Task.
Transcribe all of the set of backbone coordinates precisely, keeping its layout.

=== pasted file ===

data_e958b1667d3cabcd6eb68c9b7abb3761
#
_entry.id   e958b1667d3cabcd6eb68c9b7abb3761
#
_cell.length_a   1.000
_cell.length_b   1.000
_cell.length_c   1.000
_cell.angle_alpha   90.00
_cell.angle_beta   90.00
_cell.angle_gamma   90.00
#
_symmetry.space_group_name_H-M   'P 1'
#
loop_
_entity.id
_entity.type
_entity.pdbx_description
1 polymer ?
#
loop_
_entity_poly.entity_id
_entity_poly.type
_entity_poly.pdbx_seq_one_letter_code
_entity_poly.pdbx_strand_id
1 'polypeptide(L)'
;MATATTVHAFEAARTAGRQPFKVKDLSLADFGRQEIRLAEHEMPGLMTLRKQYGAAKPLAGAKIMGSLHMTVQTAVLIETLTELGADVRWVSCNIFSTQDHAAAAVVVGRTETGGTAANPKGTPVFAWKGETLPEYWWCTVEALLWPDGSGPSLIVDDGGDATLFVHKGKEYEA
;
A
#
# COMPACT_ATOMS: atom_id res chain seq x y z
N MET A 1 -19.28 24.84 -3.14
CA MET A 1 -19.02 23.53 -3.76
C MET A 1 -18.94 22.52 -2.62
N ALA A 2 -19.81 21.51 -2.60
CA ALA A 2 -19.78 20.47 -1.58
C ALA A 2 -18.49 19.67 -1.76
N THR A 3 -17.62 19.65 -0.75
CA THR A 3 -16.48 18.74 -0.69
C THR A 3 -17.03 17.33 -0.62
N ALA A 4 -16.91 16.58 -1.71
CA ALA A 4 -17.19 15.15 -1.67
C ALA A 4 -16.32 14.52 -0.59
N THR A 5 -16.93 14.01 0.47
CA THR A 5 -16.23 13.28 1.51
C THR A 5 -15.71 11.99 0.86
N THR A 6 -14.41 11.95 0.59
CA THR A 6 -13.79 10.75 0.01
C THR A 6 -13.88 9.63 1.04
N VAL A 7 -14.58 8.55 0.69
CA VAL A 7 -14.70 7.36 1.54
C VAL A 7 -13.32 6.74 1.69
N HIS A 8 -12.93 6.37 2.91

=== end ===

data_e958b1667d3cabcd6eb68c9b7abb3761
#
_entry.id   e958b1667d3cabcd6eb68c9b7abb3761
#
_cell.length_a   1.000
_cell.length_b   1.000
_cell.length_c   1.000
_cell.angle_alpha   90.00
_cell.angle_beta   90.00
_cell.angle_gamma   90.00
#
_symmetry.space_group_name_H-M   'P 1'
#
loop_
_entity.id
_entity.type
_entity.pdbx_description
1 polymer ?
#
loop_
_entity_poly.entity_id
_entity_poly.type
_entity_poly.pdbx_seq_one_letter_code
_entity_poly.pdbx_strand_id
1 'polypeptide(L)'
;MATATTVHAFEAARTAGRQPFKVKDLSLADFGRQEIRLAEHEMPGLMTLRKQYGAAKPLAGAKIMGSLHMTVQTAVLIETLTELGADVRWVSCNIFSTQDHAAAAVVVGRTETGGTAANPKGTPVFAWKGETLPEYWWCTVEALLWPDGSGPSLIVDDGGDATLFVHKGKEYEA
;
A
#
# COMPACT_ATOMS: atom_id res chain seq x y z
N MET A 1 -19.28 24.84 -3.14
CA MET A 1 -19.02 23.53 -3.76
C MET A 1 -18.94 22.52 -2.62
N ALA A 2 -19.81 21.51 -2.60
CA ALA A 2 -19.78 20.47 -1.58
C ALA A 2 -18.49 19.67 -1.76
N THR A 3 -17.62 19.65 -0.75
CA THR A 3 -16.48 18.74 -0.69
C THR A 3 -17.03 17.33 -0.62
N ALA A 4 -16.91 16.58 -1.71
CA ALA A 4 -17.19 15.15 -1.67
C ALA A 4 -16.32 14.52 -0.59
N THR A 5 -16.93 14.01 0.47
CA THR A 5 -16.23 13.28 1.51
C THR A 5 -15.71 11.99 0.86
N THR A 6 -14.41 11.95 0.59
CA THR A 6 -13.79 10.75 0.01
C THR A 6 -13.88 9.63 1.04
N VAL A 7 -14.58 8.55 0.69
CA VAL A 7 -14.70 7.36 1.54
C VAL A 7 -13.32 6.74 1.69
N HIS A 8 -12.93 6.37 2.91